Alton Sterling's Family Files Wrongful Death Lawsuit
Alton Sterling's Family Files Wrongful Death Lawsuit
Photo by Jonathan Bachman for Reuters

Alton Sterling's Family Files Wrongful Death Lawsuit

Lenny Kravitz, Grace Jones, Lauryn Hill, Lion Babe, Thundercat, SZA & More Rock The Afropunk Festival 2015 in Brooklyn, NY. Photo by Jonathan Bachman for Reuters

Alton Sterling's family has filed a wrongful-death lawsuit against the city of Baton Rouge, Louisiana.

In a report from the Associated Press, attorneys for Sterling's five children plan to file the suit against Baton Rouge, its police department and police chief and the two officers involved in the altercation with Sterling. The family's lawsuit claims that the shooting "fit a pattern of racist behavior and excessive force by its police force," and "was the product of poor training and inadequate police procedures."

A couple of months back the U.S. Justice Department concluded there was not enough evidence to bring charges against Blane Salamoni, the officer who shot Sterling six times, and Howie Lake II, another officer who also wrestled Sterling to the ground but didn't fire his gun.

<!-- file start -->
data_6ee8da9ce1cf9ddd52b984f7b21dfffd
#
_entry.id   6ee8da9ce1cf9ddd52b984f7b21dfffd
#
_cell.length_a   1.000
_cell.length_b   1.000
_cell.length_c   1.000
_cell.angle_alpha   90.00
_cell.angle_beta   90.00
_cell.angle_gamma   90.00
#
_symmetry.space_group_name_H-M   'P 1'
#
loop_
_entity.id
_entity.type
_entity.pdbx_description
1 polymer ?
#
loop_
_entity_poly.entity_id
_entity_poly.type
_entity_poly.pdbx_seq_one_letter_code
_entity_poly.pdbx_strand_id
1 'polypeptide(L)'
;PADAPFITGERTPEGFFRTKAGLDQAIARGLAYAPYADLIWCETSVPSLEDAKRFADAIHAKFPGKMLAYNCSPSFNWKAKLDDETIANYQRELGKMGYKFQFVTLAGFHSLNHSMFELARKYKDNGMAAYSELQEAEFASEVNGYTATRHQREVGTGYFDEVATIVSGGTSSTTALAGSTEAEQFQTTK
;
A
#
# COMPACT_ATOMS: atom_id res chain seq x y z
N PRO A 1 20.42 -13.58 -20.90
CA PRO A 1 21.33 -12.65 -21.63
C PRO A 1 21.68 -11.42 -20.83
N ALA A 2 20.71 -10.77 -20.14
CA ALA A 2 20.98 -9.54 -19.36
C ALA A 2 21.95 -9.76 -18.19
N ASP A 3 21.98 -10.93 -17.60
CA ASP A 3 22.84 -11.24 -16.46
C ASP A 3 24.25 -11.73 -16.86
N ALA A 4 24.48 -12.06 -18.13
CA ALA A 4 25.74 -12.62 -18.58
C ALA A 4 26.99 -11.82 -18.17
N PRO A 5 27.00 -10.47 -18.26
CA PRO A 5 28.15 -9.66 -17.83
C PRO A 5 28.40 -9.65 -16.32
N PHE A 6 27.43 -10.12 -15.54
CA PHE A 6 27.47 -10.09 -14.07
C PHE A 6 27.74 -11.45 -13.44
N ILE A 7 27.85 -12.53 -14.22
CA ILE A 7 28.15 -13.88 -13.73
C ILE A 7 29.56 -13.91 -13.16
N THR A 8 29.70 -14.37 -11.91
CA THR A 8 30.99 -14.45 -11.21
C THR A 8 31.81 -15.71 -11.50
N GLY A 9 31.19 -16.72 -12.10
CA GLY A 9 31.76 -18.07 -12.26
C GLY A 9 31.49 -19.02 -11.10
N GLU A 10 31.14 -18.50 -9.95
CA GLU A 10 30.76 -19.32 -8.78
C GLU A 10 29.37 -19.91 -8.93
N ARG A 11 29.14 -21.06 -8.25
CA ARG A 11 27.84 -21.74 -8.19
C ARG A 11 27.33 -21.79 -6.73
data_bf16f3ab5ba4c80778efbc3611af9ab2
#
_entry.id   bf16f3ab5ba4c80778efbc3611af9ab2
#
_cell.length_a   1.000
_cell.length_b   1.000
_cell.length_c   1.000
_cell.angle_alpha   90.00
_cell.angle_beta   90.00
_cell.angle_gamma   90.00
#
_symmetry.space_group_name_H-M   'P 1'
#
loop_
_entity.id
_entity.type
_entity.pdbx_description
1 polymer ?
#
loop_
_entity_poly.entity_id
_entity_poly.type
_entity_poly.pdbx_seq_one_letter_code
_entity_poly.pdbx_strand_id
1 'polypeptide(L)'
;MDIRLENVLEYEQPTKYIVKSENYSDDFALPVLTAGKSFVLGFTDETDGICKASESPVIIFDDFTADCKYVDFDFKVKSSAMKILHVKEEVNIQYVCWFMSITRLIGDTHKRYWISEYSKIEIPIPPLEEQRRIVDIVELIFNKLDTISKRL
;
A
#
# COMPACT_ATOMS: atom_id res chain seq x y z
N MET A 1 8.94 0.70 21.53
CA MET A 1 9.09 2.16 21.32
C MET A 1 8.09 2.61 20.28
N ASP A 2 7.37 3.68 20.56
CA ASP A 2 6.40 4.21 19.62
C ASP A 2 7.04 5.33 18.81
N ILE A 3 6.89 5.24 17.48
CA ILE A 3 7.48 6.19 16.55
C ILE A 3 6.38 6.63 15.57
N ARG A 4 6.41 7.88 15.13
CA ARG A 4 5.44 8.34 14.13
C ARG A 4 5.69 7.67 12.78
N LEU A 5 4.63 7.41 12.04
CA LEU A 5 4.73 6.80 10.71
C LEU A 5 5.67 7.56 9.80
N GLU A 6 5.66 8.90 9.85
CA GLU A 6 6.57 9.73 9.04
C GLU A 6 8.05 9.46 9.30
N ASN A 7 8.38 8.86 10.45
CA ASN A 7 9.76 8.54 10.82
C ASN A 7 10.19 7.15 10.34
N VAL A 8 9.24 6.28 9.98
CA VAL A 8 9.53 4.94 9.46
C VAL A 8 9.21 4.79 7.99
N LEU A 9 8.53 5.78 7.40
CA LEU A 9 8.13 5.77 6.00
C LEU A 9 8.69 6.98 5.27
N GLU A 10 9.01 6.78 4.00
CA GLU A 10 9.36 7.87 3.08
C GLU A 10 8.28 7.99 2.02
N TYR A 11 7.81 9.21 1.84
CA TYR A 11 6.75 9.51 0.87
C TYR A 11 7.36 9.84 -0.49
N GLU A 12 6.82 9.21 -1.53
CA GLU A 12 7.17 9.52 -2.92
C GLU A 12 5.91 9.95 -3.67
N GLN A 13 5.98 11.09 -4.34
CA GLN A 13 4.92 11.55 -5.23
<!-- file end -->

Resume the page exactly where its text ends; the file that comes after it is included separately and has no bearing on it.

READ: Justice Department Won't Charge Officers Who Killed Alton Sterling

Alongside the lawsuit from Sterling's family Louisiana Attorney General Jeff Landry's office has opened its own review of the case to determine if any state criminal charges are warranted.

Recently, Philando Castile's family reached a $3 million settlement with the city of St. Anthony, Minnesota. The money will be paid to Philando’s mother Valerie Castile, who is the trustee for her family in the case. The money will come from the League of Minnesota Cities Insurance Trust, which holds the insurance policy for the city of St. Anthony, but only after the settlement is approved by a state court.

READ: Philando Castile's Family Reaches $3 Million Settlement Over His Death

Glenda Hatchett and Robert Bennett, Valerie’s attorneys, said the idea behind the settlement was to move quickly rather than have the case drawn out in federal court, a process that would "exacerbate and reopen terrible wounds."